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Red and Blue and CO2: Energy and Politics in the US

Future CO2 Databases

Red and Blue and CO2: Energy and Politics in the US

Written by: Shakeb Afsah and Kendyl Salcito • Mar 19, 2013
Topic: energy efficiency; politics


Polarization of climate politics at the national level has made state-level approaches to climate change increasingly relevant. But deep disparities in energy use and CO2 emissions at the state-level pose intrinsic obstacles to cohesive climate policy. We conducted an analysis to understand the various barriers to emissions reductions at the state level. After controlling for the effects of income, prices, industrial structure, climatic conditions and population density, we found that political orientation of states is correlated with high energy use and CO2 emissions. Data mining revealed that average energy use per capita is more than 55% higher for Republican leaning red states compared to the Democratic blue states. For CO2 per capita, red states are more than 80% higher compared to the blue states. Much of this difference in energy use and CO2 emissions can be traced to weak energy efficiency policies in red states.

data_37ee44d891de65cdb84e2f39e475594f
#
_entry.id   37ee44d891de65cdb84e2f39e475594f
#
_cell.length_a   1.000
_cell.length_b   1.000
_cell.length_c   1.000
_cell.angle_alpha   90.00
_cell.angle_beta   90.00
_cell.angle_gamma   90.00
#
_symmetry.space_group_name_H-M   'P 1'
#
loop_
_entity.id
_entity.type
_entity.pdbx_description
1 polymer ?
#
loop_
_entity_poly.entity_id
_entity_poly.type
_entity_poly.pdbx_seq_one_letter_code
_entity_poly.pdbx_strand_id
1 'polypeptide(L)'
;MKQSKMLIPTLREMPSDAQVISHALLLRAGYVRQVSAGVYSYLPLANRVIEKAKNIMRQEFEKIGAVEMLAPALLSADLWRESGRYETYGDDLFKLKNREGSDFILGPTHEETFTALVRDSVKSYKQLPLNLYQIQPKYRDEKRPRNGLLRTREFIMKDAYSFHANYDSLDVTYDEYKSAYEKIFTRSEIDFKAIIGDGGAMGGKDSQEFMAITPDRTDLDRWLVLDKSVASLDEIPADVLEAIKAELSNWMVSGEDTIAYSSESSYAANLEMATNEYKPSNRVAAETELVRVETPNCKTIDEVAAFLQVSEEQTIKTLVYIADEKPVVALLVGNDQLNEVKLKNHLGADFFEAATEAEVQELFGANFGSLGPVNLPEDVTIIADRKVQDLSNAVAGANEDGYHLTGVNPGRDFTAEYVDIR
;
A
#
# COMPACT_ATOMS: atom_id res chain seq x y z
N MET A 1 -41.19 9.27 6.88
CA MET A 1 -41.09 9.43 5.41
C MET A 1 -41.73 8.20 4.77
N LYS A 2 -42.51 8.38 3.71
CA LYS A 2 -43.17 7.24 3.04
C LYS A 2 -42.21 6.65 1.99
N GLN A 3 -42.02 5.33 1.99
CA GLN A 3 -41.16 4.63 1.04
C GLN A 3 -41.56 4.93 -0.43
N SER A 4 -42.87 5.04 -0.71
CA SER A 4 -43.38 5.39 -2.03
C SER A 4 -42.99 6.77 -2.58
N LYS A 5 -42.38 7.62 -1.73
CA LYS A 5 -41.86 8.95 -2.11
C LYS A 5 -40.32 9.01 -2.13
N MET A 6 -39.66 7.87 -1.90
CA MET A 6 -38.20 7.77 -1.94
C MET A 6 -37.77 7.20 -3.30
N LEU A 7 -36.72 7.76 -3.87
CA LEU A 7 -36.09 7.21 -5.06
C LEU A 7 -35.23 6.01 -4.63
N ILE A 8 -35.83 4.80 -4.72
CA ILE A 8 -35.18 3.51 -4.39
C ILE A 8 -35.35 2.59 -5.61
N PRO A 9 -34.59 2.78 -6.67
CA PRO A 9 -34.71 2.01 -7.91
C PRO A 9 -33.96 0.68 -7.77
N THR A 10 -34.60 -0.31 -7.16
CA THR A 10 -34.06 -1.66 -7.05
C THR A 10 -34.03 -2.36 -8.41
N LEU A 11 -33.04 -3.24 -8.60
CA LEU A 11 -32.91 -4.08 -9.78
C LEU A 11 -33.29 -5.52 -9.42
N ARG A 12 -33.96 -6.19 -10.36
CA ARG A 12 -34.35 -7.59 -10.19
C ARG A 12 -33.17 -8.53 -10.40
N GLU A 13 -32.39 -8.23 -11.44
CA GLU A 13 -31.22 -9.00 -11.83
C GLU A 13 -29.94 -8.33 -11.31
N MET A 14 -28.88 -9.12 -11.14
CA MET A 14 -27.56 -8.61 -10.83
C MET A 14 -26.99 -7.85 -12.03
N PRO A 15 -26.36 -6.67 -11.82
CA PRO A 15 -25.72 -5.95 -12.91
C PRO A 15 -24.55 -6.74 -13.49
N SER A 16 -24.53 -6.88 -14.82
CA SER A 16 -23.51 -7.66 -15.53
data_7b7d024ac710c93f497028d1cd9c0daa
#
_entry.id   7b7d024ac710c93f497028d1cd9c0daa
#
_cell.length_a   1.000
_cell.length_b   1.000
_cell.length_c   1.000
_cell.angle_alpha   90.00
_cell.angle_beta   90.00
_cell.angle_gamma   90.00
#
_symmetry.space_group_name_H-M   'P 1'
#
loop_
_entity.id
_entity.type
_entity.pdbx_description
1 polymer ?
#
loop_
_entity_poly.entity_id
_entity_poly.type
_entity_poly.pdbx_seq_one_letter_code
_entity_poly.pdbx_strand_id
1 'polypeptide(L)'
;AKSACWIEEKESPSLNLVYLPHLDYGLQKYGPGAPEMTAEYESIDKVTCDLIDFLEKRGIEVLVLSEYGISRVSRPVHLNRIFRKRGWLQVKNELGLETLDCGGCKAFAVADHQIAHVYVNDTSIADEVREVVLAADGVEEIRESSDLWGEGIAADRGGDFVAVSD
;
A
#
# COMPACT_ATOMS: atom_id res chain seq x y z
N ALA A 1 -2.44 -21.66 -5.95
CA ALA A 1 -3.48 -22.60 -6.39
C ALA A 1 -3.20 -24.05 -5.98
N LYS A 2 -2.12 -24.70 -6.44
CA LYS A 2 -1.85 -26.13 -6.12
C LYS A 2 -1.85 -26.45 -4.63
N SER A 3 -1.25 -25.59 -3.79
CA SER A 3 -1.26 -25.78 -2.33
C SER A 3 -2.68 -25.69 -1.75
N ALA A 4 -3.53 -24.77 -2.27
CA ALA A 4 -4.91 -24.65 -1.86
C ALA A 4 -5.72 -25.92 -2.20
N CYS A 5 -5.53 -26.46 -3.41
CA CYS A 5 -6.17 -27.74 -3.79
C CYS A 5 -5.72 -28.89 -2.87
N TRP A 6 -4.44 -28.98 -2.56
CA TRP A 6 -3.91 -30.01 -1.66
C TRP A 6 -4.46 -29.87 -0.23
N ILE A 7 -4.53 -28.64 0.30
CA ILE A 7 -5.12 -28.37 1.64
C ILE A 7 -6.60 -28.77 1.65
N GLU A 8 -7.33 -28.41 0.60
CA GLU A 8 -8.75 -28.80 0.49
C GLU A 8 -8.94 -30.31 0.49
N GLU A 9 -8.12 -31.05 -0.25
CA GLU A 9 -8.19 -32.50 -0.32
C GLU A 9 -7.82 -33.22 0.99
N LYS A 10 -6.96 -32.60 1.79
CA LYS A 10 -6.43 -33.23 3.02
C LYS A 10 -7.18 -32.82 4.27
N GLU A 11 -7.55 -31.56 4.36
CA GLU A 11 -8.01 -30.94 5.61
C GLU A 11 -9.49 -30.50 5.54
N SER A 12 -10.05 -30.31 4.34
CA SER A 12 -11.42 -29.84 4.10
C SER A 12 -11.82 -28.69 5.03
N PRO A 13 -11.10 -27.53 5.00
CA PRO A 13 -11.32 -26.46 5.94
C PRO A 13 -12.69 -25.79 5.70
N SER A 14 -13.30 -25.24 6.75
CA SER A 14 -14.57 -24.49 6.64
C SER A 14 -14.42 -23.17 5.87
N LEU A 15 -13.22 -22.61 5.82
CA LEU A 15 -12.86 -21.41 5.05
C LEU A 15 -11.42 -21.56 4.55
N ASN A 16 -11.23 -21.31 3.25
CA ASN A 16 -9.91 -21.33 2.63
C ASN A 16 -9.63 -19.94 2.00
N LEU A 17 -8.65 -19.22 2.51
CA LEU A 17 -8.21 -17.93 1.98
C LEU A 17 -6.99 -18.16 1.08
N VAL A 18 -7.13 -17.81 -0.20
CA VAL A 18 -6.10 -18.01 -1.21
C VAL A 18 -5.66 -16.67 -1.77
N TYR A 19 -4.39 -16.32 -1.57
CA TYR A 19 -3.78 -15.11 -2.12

We discuss policy implications and possible strategy for moving forward.

Corresponding author: Kendyl.Salcito@CO2Scorecard.org

We are thankful to Kevin Ummel and David Wheeler for their comments on this research note. All the views and opinions expressed in this note should be attributed only to the authors and the CO2 Scorecard Group. This research note is supported solely by the efforts and resources of The CO2Scorecard Group and the parent consulting firm Performeks LLC based in Bethesda MD, US.

Full Report

Even before President Obama's climate change heavy State of the Union address, policy analysts began considering what a national climate policy might look like. Two such recent reports by the Natural Resources Defense Council (NRDC) and the World Resources Institute (WRI) have placed energy efficiency as a fundamental building block of the national climate management policy in the US. A variety of strategies would be needed (prices, standards and informational incentives) to achieve a level of energy conservation that would make any measurable dent in the total CO2 emissions in the US. The likelihood of such a policy has been called into question, however.